Delete your Google account when you die

Make sure your family has access to your account before it's gone forever.

Katie Teague Writer II
Katie is a writer covering all things how-to at CNET, with a focus on Social Security and notable events. When she's not writing, she enjoys playing in golf scrambles, practicing yoga and spending time on the lake.
Expertise Personal Finance: Social Security and taxes
Katie Teague
3 min read
Google Apps

You can give your family access to your Google account if you die.


Your Google account is probably the last thing you think about when making your end-of-life plans. The same likely goes for logging off your online life. But it's a good one to add to the mental list -- and it's something that's easy to take care of any time.

Think about all the photos you have stored that your family and friends would like to have -- or personal account information that your beneficiary will need to know about in the event of your death. There may be important files that you have stored on your Google Drive that someone will need access to. For those reasons, it's a good idea to take five minutes and let Google know what to do with your data.


Press start to make your Google plan.

Screenshot by Katie Conner/CNET

Make a plan with Google

The first step is to tell Google that you're going to make a plan for your account to outlive you, or not.

1. Go to myaccount.google.com.

2. Under the Privacy & personalization category, tap Manage your data & personalization.

3. Scroll down until you see Download, delete, or make a plan for your data, and select Make a plan for your account.

4. Tap Start.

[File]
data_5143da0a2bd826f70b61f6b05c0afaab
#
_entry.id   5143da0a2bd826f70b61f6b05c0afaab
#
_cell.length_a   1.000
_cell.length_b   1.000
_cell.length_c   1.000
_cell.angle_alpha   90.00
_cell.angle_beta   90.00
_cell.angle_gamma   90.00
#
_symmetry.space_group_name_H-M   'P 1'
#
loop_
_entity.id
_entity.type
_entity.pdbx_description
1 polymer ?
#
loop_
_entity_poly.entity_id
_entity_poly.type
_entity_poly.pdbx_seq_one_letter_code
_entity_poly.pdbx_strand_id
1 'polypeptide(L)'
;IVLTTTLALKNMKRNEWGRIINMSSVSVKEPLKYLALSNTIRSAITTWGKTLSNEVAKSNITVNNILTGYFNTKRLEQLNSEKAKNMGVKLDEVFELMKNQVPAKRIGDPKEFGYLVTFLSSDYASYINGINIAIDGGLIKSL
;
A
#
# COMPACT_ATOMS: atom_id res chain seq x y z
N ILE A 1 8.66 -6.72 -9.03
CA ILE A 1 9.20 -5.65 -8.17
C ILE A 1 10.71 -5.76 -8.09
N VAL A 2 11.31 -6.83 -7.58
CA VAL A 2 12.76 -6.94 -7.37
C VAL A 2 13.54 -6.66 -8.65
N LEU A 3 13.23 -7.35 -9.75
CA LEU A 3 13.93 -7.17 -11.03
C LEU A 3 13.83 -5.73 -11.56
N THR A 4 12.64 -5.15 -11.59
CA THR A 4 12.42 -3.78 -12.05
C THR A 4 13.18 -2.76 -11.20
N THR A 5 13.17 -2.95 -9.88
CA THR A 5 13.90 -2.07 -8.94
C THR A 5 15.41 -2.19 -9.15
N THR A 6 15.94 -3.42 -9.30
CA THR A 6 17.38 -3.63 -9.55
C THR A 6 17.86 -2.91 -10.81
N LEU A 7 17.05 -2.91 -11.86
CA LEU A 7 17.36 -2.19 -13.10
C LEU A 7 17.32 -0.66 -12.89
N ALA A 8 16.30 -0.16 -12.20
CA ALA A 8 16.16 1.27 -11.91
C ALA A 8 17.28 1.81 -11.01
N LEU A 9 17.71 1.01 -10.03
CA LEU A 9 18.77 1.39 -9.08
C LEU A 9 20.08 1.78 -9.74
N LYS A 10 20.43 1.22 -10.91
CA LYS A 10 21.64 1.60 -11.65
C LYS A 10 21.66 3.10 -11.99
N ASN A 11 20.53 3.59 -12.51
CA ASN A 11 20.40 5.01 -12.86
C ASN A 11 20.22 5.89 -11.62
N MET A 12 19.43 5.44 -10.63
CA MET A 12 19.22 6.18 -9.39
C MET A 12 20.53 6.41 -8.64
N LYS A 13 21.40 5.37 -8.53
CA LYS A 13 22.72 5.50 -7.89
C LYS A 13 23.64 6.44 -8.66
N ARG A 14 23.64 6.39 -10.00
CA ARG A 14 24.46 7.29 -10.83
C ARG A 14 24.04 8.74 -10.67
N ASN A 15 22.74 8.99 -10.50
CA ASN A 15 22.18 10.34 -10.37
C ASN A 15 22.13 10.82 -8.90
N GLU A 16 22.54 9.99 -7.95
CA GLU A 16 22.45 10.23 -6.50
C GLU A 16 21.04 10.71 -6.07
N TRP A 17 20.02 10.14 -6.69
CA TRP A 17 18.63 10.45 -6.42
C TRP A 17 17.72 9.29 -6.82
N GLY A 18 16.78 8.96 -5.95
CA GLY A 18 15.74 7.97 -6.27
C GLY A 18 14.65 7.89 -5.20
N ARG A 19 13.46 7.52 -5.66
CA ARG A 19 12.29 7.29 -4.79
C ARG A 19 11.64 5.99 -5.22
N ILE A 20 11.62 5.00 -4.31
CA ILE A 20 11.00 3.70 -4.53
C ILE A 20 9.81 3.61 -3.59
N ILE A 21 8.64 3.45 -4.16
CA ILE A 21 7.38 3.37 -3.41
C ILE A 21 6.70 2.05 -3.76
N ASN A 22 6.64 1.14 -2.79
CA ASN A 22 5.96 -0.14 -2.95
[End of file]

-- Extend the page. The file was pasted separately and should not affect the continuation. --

Update your contact info

Next, you'll need to flag when Google should follow up with you. You'll pick up on the same screen where you left off.

1. Next, you'll tell Google when to consider your account inactive. Tap the icon of a pencil to choose 3, 6, 12 or 18 months of inactivity on your account before taking action. Tap Save.

2. Add your phone number (this is so Google can contact you after your account has been inactive for the amount of time chosen above). You can add your phone number or that of a next of kin.

3. Add a contact email and a recovery email. Google will contact both your email addresses when your account is inactive after the waiting period you specified. For example, if you've taken a break from Google, for the time being, you can let the company know in an email.

4. At the bottom of the screen, tap Next.

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Choose everyone you want Google to notify

In this section, Google lets you add up to 10 people to notify if your account becomes inactive according to your settings.

1. Tap Add Person to add an email address one by one.

2. You'll select from a checklist the items you want to share with each person you add, like your calendar, contacts, Google Drive, Google Photos , Gmail. This selection helps maintain your privacy even after you've passed on.

3. Enter your designated person's phone number so Google can contact them once your account has become inactive. You can also add a personal message to send to that person.

Decide if you want your Google account to be deleted


You can turn off your plan at any time.

Screenshot by Katie Conner/CNET

You can choose to have Google delete your account once it has become inactive. If you've given someone access to your account, they will have three months to download the content.

1. Swipe the toggle switch on if you want Google to delete your inactive account.

2. Tap Review Plan.

3. After reviewing what you want to happen to your Google account, select Confirm Plan.

4. At any time, if you decide you don't want your inactive account to be deleted, you can always select Turn Off My Plan.

You can also make similar preparations to make sure your Facebook account gets deleted when you die -- hopefully many, many years from now. Here's what you need to think about to get your online affairs in order before you pass.

Published June 24, 2019. Update, June 25, 26.